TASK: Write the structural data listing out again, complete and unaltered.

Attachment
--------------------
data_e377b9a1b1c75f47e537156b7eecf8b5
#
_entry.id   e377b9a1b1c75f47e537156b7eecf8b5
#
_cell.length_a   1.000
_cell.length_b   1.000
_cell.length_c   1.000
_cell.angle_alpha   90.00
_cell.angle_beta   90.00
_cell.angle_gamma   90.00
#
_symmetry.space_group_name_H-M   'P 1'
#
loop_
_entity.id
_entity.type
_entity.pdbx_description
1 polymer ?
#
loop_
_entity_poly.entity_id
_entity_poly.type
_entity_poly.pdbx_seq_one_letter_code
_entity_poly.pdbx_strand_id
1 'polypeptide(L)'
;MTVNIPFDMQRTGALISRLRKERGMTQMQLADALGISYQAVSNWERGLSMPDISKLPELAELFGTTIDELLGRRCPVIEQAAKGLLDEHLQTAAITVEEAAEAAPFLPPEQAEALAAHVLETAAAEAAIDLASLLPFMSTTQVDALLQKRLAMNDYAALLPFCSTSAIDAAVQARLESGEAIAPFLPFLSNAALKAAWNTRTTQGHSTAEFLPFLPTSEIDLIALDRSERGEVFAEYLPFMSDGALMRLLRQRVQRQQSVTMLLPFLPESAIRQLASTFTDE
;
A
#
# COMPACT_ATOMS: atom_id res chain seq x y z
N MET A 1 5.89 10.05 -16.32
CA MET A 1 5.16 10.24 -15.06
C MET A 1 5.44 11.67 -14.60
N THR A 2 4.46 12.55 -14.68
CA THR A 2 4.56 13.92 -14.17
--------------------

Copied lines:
data_e377b9a1b1c75f47e537156b7eecf8b5
#
_entry.id   e377b9a1b1c75f47e537156b7eecf8b5
#
_cell.length_a   1.000
_cell.length_b   1.000
_cell.length_c   1.000
_cell.angle_alpha   90.00
_cell.angle_beta   90.00
_cell.angle_gamma   90.00
#
_symmetry.space_group_name_H-M   'P 1'
#
loop_
_entity.id
_entity.type
_entity.pdbx_description
1 polymer ?
#
loop_
_entity_poly.entity_id
_entity_poly.type
_entity_poly.pdbx_seq_one_letter_code
_entity_poly.pdbx_strand_id
1 'polypeptide(L)'
;MTVNIPFDMQRTGALISRLRKERGMTQMQLADALGISYQAVSNWERGLSMPDISKLPELAELFGTTIDELLGRRCPVIEQAAKGLLDEHLQTAAITVEEAAEAAPFLPPEQAEALAAHVLETAAAEAAIDLASLLPFMSTTQVDALLQKRLAMNDYAALLPFCSTSAIDAAVQARLESGEAIAPFLPFLSNAALKAAWNTRTTQGHSTAEFLPFLPTSEIDLIALDRSERGEVFAEYLPFMSDGALMRLLRQRVQRQQSVTMLLPFLPESAIRQLASTFTDE
;
A
#
# COMPACT_ATOMS: atom_id res chain seq x y z
N MET A 1 5.89 10.05 -16.32
CA MET A 1 5.16 10.24 -15.06
C MET A 1 5.44 11.67 -14.60
N THR A 2 4.46 12.55 -14.68
CA THR A 2 4.56 13.92 -14.17